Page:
Narrator: Phil Mayes
on 3 August 2015
Length: 21 mins
Genres: Science Fiction
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What is difference? Is it in how we speak, how we look, or how we see the world? Is it the color of our eyes, the swing of our walk, or the very essence of our minds? Whatever it is, maybe we should embrace it rather than wanting to run away or kill it. Next time there is difference think, what about me? How do they see me? Do I care? Should I care? What, in the end, do we need but love and acceptance? Regardless of change.
Cover design: Julie Elizabeth Powell
©2014 Julie Elizabeth Aldridge (P)2015 Julie Elizabeth Aldridge
Thomas has always been odd. But then one day when he was nearly 7 years old something mysterious happens. He doesn’t recall how he ended up in that forest. Things became odder afterwards, like all of Thomas’s hair falling out. Thomas keeps his secret of that night, what little he can remember. Meanwhile, Chris is also odd, her red hair going grey way too early and her long arms that folks can’t help but notice. As with Thomas, this oddness came over her all at once just before her 7th birthday. She has vague memories of that strange night in the woods. Then there is Zach, who recalls seeing the other two in the woods that night. Now, 50 years later, the Event is nearly upon them, something that could affect all of Earth.
This was an interesting little bit of fiction. It wasn’t what I was expecting at all. Based on the description of the book, I expected the story to have some underlying moral bits about accepting folks no matter what they look like. However, this is more like the beginning of a good scifi story. I was drawn in by these kids, wanting to know what happened that night in the woods. There’s plenty of little hints that whatever it was, it was otherworldly.
As the tale moves forward, we do see that the physical differences in Thomas and Chris make them feel like outsiders. Yet there are just a few references to how the world treats them because of these differences. The main focus of the story is the mystery of that night in the woods and how it still affects them 50 years later. I liked this because I really wanted to know what was coming and how these three people were the focus of it. I was fully engaged in the story, holding my breath to see how it turned out.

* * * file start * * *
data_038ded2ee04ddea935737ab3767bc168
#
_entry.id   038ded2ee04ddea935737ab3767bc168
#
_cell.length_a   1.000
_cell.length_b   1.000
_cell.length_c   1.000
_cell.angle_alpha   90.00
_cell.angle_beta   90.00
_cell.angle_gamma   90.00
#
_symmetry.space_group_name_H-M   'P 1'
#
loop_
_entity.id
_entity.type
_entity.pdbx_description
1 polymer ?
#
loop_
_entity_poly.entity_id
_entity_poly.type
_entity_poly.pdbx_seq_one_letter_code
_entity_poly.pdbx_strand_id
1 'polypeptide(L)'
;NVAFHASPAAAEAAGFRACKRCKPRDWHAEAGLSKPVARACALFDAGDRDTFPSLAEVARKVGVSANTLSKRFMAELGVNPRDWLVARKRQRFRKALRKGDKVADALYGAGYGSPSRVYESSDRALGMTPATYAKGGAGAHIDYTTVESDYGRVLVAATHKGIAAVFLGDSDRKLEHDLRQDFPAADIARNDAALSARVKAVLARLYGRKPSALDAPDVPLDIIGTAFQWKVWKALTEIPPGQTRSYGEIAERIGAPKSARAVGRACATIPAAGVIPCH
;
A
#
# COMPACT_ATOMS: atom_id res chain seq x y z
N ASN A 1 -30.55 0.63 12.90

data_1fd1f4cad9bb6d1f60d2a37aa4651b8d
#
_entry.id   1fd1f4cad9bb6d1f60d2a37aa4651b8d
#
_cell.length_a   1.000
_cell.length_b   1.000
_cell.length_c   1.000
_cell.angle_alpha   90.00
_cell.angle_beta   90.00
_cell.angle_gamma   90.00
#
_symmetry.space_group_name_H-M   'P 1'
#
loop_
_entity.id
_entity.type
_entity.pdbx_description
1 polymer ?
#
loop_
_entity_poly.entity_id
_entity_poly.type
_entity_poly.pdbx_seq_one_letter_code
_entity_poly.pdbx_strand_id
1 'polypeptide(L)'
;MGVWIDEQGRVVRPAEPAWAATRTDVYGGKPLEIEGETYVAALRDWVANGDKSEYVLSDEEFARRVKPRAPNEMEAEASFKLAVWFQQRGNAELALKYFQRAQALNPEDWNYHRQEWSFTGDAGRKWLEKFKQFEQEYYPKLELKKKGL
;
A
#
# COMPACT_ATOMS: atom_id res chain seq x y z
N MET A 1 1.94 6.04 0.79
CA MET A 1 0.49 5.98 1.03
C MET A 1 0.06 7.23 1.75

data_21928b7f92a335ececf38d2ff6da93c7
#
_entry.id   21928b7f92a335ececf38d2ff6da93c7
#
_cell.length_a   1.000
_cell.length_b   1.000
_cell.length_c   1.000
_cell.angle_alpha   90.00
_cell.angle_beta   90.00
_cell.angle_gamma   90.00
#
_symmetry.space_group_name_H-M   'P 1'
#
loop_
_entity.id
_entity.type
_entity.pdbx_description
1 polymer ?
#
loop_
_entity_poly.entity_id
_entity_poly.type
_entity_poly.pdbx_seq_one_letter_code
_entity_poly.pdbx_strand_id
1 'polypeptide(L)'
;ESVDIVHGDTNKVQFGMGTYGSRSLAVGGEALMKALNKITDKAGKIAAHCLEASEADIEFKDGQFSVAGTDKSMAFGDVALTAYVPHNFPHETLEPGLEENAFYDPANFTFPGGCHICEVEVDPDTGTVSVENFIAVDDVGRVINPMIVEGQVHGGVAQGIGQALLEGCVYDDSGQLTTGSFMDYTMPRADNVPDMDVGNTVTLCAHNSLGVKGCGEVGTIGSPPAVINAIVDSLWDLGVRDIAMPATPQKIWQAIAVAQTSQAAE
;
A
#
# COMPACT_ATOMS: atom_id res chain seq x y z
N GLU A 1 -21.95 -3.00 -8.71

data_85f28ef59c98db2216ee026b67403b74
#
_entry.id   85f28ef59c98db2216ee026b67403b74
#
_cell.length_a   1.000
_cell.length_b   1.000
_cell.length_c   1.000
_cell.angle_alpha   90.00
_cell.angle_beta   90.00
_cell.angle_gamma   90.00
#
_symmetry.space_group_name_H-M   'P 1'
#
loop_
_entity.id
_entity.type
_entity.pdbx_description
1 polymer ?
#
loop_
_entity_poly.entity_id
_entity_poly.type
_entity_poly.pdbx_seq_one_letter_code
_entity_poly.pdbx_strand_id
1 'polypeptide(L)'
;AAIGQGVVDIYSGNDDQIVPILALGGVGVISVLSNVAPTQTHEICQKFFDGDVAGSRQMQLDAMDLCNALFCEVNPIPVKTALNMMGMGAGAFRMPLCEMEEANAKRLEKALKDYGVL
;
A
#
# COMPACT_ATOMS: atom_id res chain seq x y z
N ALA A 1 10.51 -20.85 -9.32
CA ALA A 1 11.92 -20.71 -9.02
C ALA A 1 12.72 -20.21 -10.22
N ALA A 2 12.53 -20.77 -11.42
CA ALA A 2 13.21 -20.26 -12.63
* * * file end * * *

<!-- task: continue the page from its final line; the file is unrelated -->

And then the story ended. I never got my answers. I was left to ponder and wonder with only these tiny little bits to puzzle over. Strange lights; sudden physical changes in two children; a third child who knows deep inside that he must accomplish something monumental. Basically, this is a really good start to something bigger and I just wish the ‘something bigger’ was out there for me to enjoy. As it stands, it left me with too many questions unanswered.
Narration: Phil Mayes did a good job with this story. The kids had few lines, the bulk of the story being told by an outsider looking in. He did those few kid lines well. I liked his pacing, especially when the mysterious bits came up. He had a great way of just slightly stretching certain phrases, adding to the suspense of the book. There were no issues with production.
This review originally was posted on Dab of Darkness